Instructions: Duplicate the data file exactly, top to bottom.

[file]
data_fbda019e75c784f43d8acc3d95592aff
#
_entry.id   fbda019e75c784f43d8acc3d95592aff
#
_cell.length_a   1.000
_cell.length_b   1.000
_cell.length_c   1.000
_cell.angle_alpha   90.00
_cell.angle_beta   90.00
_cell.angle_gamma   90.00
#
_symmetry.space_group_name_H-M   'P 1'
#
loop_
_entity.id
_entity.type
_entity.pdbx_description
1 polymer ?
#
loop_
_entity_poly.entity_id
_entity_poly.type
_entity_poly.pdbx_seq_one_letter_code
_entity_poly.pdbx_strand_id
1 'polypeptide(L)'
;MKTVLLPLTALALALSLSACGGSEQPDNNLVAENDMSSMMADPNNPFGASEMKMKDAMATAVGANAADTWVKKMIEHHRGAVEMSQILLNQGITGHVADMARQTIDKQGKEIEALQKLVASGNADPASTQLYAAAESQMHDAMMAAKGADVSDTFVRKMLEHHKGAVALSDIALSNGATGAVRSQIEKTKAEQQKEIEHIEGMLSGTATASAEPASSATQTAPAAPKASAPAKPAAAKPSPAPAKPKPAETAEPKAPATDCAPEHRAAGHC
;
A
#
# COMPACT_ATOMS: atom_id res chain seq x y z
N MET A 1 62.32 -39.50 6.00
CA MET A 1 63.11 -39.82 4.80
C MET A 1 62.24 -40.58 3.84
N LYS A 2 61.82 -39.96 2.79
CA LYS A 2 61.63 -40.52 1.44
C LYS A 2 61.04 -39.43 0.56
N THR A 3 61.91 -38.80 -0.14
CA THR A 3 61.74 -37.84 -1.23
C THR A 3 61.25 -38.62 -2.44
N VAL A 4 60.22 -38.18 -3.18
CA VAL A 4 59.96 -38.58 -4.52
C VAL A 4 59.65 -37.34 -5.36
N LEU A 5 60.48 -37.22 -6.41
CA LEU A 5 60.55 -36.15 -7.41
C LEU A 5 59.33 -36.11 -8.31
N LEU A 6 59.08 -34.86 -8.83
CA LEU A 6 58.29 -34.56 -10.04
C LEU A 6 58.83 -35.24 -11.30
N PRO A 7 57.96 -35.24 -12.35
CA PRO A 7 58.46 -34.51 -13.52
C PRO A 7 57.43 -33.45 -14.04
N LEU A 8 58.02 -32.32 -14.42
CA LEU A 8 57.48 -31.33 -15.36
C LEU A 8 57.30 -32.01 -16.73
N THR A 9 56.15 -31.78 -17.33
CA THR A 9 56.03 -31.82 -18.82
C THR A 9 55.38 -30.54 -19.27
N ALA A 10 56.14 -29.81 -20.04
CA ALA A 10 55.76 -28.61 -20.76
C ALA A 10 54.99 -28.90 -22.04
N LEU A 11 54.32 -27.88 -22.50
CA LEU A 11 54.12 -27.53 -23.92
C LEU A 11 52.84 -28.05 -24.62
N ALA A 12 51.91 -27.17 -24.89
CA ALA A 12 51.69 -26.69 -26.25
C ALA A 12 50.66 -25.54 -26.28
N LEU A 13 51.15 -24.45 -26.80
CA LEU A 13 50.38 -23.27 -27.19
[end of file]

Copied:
data_fbda019e75c784f43d8acc3d95592aff
#
_entry.id   fbda019e75c784f43d8acc3d95592aff
#
_cell.length_a   1.000
_cell.length_b   1.000
_cell.length_c   1.000
_cell.angle_alpha   90.00
_cell.angle_beta   90.00
_cell.angle_gamma   90.00
#
_symmetry.space_group_name_H-M   'P 1'
#
loop_
_entity.id
_entity.type
_entity.pdbx_description
1 polymer ?
#
loop_
_entity_poly.entity_id
_entity_poly.type
_entity_poly.pdbx_seq_one_letter_code
_entity_poly.pdbx_strand_id
1 'polypeptide(L)'
;MKTVLLPLTALALALSLSACGGSEQPDNNLVAENDMSSMMADPNNPFGASEMKMKDAMATAVGANAADTWVKKMIEHHRGAVEMSQILLNQGITGHVADMARQTIDKQGKEIEALQKLVASGNADPASTQLYAAAESQMHDAMMAAKGADVSDTFVRKMLEHHKGAVALSDIALSNGATGAVRSQIEKTKAEQQKEIEHIEGMLSGTATASAEPASSATQTAPAAPKASAPAKPAAAKPSPAPAKPKPAETAEPKAPATDCAPEHRAAGHC
;
A
#
# COMPACT_ATOMS: atom_id res chain seq x y z
N MET A 1 62.32 -39.50 6.00
CA MET A 1 63.11 -39.82 4.80
C MET A 1 62.24 -40.58 3.84
N LYS A 2 61.82 -39.96 2.79
CA LYS A 2 61.63 -40.52 1.44
C LYS A 2 61.04 -39.43 0.56
N THR A 3 61.91 -38.80 -0.14
CA THR A 3 61.74 -37.84 -1.23
C THR A 3 61.25 -38.62 -2.44
N VAL A 4 60.22 -38.18 -3.18
CA VAL A 4 59.96 -38.58 -4.52
C VAL A 4 59.65 -37.34 -5.36
N LEU A 5 60.48 -37.22 -6.41
CA LEU A 5 60.55 -36.15 -7.41
C LEU A 5 59.33 -36.11 -8.31
N LEU A 6 59.08 -34.86 -8.83
CA LEU A 6 58.29 -34.56 -10.04
C LEU A 6 58.83 -35.24 -11.30
N PRO A 7 57.96 -35.24 -12.35
CA PRO A 7 58.46 -34.51 -13.52
C PRO A 7 57.43 -33.45 -14.04
N LEU A 8 58.02 -32.32 -14.42
CA LEU A 8 57.48 -31.33 -15.36
C LEU A 8 57.30 -32.01 -16.73
N THR A 9 56.15 -31.78 -17.33
CA THR A 9 56.03 -31.82 -18.82
C THR A 9 55.38 -30.54 -19.27
N ALA A 10 56.14 -29.81 -20.04
CA ALA A 10 55.76 -28.61 -20.76
C ALA A 10 54.99 -28.90 -22.04
N LEU A 11 54.32 -27.88 -22.50
CA LEU A 11 54.12 -27.53 -23.92
C LEU A 11 52.84 -28.05 -24.62
N ALA A 12 51.91 -27.17 -24.89
CA ALA A 12 51.69 -26.69 -26.25
C ALA A 12 50.66 -25.54 -26.28
N LEU A 13 51.15 -24.45 -26.80
CA LEU A 13 50.38 -23.27 -27.19